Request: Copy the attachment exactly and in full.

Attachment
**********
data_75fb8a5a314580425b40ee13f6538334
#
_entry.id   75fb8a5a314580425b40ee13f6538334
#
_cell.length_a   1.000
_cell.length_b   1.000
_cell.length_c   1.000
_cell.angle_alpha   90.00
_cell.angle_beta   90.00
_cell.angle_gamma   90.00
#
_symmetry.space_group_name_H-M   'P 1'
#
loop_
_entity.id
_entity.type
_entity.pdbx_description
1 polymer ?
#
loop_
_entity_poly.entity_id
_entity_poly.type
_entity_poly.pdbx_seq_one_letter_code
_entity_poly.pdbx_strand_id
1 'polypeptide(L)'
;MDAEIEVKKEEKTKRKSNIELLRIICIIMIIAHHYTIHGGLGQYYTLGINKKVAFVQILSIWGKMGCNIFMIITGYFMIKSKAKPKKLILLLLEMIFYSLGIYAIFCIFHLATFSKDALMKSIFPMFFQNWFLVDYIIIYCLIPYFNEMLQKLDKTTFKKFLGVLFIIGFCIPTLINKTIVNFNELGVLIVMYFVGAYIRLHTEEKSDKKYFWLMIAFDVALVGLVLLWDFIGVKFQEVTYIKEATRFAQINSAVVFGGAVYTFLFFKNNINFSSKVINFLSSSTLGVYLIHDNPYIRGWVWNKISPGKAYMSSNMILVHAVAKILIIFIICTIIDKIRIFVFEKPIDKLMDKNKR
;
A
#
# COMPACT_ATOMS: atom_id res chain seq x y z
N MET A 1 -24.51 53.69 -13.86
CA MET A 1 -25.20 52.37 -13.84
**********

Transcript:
data_75fb8a5a314580425b40ee13f6538334
#
_entry.id   75fb8a5a314580425b40ee13f6538334
#
_cell.length_a   1.000
_cell.length_b   1.000
_cell.length_c   1.000
_cell.angle_alpha   90.00
_cell.angle_beta   90.00
_cell.angle_gamma   90.00
#
_symmetry.space_group_name_H-M   'P 1'
#
loop_
_entity.id
_entity.type
_entity.pdbx_description
1 polymer ?
#
loop_
_entity_poly.entity_id
_entity_poly.type
_entity_poly.pdbx_seq_one_letter_code
_entity_poly.pdbx_strand_id
1 'polypeptide(L)'
;MDAEIEVKKEEKTKRKSNIELLRIICIIMIIAHHYTIHGGLGQYYTLGINKKVAFVQILSIWGKMGCNIFMIITGYFMIKSKAKPKKLILLLLEMIFYSLGIYAIFCIFHLATFSKDALMKSIFPMFFQNWFLVDYIIIYCLIPYFNEMLQKLDKTTFKKFLGVLFIIGFCIPTLINKTIVNFNELGVLIVMYFVGAYIRLHTEEKSDKKYFWLMIAFDVALVGLVLLWDFIGVKFQEVTYIKEATRFAQINSAVVFGGAVYTFLFFKNNINFSSKVINFLSSSTLGVYLIHDNPYIRGWVWNKISPGKAYMSSNMILVHAVAKILIIFIICTIIDKIRIFVFEKPIDKLMDKNKR
;
A
#
# COMPACT_ATOMS: atom_id res chain seq x y z
N MET A 1 -24.51 53.69 -13.86
CA MET A 1 -25.20 52.37 -13.84